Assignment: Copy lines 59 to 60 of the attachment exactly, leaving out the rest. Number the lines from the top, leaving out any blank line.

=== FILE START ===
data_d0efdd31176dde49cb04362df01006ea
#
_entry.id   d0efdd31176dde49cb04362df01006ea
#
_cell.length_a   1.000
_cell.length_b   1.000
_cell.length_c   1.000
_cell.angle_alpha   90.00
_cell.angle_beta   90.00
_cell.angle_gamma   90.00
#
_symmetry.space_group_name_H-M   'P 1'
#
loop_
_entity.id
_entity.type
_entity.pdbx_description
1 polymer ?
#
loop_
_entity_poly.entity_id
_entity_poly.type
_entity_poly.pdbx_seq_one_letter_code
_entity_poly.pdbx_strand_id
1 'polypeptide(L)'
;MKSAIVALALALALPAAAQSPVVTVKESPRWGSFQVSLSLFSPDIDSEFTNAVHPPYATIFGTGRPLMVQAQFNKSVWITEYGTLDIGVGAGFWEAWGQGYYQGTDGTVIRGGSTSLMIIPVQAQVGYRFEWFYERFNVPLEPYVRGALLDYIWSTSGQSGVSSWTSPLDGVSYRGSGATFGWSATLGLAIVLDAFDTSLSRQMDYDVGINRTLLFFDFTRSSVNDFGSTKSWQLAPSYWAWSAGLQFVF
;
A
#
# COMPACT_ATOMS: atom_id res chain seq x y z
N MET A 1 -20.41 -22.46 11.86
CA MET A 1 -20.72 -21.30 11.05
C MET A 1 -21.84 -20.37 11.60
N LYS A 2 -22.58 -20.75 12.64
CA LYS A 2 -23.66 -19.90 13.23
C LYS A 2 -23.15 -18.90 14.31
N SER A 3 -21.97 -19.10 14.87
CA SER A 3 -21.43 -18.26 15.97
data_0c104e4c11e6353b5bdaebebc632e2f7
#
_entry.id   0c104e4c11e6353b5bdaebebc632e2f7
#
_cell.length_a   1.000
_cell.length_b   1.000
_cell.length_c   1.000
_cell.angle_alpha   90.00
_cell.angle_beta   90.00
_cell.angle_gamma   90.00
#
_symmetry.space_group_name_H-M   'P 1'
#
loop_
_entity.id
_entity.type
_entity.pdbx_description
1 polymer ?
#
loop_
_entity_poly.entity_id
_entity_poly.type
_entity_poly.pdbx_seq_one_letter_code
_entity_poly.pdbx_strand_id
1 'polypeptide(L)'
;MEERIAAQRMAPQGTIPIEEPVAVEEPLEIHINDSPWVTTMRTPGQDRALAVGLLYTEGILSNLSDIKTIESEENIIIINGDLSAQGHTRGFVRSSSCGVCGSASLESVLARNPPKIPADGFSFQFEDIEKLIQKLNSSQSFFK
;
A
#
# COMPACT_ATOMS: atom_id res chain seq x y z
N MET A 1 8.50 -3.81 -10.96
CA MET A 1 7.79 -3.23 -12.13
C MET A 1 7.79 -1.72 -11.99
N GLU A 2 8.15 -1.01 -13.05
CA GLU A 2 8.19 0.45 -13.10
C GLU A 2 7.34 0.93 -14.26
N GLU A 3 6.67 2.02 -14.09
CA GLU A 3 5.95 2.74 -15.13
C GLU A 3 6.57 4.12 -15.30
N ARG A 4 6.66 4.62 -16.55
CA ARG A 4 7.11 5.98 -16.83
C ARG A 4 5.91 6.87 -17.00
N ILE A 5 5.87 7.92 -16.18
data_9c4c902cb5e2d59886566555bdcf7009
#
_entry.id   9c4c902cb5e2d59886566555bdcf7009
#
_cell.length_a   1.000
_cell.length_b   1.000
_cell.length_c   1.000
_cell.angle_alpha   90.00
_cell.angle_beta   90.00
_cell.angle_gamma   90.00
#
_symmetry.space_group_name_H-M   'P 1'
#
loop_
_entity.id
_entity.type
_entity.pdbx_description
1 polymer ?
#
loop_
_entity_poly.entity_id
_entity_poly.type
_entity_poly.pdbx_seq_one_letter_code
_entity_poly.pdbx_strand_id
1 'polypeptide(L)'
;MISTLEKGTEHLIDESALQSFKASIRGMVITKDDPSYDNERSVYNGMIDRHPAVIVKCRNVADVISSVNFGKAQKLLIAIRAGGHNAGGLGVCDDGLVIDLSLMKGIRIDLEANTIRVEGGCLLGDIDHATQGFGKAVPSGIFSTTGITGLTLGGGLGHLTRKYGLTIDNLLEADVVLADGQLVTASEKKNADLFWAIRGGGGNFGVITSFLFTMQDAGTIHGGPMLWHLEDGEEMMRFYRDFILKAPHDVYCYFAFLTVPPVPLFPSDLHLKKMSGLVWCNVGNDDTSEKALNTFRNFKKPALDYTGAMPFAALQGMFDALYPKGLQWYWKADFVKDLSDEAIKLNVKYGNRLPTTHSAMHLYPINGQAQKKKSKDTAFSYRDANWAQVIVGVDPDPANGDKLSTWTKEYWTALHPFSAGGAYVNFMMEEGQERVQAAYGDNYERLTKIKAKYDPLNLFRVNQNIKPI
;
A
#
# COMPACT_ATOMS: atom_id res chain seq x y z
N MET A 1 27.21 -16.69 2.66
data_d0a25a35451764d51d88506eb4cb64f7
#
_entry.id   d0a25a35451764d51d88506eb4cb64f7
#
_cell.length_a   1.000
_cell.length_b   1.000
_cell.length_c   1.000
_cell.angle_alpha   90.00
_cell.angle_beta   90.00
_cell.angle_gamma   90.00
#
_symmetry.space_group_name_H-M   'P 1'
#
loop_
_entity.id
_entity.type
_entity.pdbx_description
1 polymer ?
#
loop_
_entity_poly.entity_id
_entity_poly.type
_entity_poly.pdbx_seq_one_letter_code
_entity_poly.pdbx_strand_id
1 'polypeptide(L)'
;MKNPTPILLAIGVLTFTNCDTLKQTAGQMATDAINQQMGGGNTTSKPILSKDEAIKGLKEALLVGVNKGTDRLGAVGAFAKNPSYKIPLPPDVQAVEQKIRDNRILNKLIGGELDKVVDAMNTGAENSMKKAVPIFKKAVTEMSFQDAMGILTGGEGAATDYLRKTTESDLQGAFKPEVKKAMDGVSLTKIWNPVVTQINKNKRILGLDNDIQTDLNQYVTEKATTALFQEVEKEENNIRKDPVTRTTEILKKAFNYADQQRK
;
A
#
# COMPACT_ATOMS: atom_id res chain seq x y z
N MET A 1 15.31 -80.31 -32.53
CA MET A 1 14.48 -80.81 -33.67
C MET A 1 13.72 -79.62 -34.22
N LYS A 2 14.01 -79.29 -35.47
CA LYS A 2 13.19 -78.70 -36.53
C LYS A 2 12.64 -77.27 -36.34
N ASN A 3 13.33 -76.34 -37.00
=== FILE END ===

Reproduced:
_entity_poly.entity_id
_entity_poly.type